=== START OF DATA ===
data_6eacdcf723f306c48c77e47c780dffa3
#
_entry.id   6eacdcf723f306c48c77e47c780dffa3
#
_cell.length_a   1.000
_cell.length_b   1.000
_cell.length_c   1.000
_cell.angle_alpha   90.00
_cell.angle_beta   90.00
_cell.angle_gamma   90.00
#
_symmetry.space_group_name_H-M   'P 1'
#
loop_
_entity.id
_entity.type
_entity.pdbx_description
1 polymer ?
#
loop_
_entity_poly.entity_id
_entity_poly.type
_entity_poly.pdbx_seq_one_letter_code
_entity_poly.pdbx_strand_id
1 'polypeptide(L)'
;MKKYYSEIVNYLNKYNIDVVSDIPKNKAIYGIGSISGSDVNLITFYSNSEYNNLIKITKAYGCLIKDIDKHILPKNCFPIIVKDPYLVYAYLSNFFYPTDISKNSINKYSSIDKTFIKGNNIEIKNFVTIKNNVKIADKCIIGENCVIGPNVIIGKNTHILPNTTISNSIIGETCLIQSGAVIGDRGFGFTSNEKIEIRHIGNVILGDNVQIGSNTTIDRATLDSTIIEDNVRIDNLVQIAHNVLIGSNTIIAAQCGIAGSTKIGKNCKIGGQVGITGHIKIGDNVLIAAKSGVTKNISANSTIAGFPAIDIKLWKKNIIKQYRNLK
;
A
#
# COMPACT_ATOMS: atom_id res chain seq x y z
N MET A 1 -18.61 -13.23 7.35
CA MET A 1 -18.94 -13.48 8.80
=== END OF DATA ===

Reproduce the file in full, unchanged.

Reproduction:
data_6eacdcf723f306c48c77e47c780dffa3
#
_entry.id   6eacdcf723f306c48c77e47c780dffa3
#
_cell.length_a   1.000
_cell.length_b   1.000
_cell.length_c   1.000
_cell.angle_alpha   90.00
_cell.angle_beta   90.00
_cell.angle_gamma   90.00
#
_symmetry.space_group_name_H-M   'P 1'
#
loop_
_entity.id
_entity.type
_entity.pdbx_description
1 polymer ?
#
loop_
_entity_poly.entity_id
_entity_poly.type
_entity_poly.pdbx_seq_one_letter_code
_entity_poly.pdbx_strand_id
1 'polypeptide(L)'
;MKKYYSEIVNYLNKYNIDVVSDIPKNKAIYGIGSISGSDVNLITFYSNSEYNNLIKITKAYGCLIKDIDKHILPKNCFPIIVKDPYLVYAYLSNFFYPTDISKNSINKYSSIDKTFIKGNNIEIKNFVTIKNNVKIADKCIIGENCVIGPNVIIGKNTHILPNTTISNSIIGETCLIQSGAVIGDRGFGFTSNEKIEIRHIGNVILGDNVQIGSNTTIDRATLDSTIIEDNVRIDNLVQIAHNVLIGSNTIIAAQCGIAGSTKIGKNCKIGGQVGITGHIKIGDNVLIAAKSGVTKNISANSTIAGFPAIDIKLWKKNIIKQYRNLK
;
A
#
# COMPACT_ATOMS: atom_id res chain seq x y z
N MET A 1 -18.61 -13.23 7.35
CA MET A 1 -18.94 -13.48 8.80